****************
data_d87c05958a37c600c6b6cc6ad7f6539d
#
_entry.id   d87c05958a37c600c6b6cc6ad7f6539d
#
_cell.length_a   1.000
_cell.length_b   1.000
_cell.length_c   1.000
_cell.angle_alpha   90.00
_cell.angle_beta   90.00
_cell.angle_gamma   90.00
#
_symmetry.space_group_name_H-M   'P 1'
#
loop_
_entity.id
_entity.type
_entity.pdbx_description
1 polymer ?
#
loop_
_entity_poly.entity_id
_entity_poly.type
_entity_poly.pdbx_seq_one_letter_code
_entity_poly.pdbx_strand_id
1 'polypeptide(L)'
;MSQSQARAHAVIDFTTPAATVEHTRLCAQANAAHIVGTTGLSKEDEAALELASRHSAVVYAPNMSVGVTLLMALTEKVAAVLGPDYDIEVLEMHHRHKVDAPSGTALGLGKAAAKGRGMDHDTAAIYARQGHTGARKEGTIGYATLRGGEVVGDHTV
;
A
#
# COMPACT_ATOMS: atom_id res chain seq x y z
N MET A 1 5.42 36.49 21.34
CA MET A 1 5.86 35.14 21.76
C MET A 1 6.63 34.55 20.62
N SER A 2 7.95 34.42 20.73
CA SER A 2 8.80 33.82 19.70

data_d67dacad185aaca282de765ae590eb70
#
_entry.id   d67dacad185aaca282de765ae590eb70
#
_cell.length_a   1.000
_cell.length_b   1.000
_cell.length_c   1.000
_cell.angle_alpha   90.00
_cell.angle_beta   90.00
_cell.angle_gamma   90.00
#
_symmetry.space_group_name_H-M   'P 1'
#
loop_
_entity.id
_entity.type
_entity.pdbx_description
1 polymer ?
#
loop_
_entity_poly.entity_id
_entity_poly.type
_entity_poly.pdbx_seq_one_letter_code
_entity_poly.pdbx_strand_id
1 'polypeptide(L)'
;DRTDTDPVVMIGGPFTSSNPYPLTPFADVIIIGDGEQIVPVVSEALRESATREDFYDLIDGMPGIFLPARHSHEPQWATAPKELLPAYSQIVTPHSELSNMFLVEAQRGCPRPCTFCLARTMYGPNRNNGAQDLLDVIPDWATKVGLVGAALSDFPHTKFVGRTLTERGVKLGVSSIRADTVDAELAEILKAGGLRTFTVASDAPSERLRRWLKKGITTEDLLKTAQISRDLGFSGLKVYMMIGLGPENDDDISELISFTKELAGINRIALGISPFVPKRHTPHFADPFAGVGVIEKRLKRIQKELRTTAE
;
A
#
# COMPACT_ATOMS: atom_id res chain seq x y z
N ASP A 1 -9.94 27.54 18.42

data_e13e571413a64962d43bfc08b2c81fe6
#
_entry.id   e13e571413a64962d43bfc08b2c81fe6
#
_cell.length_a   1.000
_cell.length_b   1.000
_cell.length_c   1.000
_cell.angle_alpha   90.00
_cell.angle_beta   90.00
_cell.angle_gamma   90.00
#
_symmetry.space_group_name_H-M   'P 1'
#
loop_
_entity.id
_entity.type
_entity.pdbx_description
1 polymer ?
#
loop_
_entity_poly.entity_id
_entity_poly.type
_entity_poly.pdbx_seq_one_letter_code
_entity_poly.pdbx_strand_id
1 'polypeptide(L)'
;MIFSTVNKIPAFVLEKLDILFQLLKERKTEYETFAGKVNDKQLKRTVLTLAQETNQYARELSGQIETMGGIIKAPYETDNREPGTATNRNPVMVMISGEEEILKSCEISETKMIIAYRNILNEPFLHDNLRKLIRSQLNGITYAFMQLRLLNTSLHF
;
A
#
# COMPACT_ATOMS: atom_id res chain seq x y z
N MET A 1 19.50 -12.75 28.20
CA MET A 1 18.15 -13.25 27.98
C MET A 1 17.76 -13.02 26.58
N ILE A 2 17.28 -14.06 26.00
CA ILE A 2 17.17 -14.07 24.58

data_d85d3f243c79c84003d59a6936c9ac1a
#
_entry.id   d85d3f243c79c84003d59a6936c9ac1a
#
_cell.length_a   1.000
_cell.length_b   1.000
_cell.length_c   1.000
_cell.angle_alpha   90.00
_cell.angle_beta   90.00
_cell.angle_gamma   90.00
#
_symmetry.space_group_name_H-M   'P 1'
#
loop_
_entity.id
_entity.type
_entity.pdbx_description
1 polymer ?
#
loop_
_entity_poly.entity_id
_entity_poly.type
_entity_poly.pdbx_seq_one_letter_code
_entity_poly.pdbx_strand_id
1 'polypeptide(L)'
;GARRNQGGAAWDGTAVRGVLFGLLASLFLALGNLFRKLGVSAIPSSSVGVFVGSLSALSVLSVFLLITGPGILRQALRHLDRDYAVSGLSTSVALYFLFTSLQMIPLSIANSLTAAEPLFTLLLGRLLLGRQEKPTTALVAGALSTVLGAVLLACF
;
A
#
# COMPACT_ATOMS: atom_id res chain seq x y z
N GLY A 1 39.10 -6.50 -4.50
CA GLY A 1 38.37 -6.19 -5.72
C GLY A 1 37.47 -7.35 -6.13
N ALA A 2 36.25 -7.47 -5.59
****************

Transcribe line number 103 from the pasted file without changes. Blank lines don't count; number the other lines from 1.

#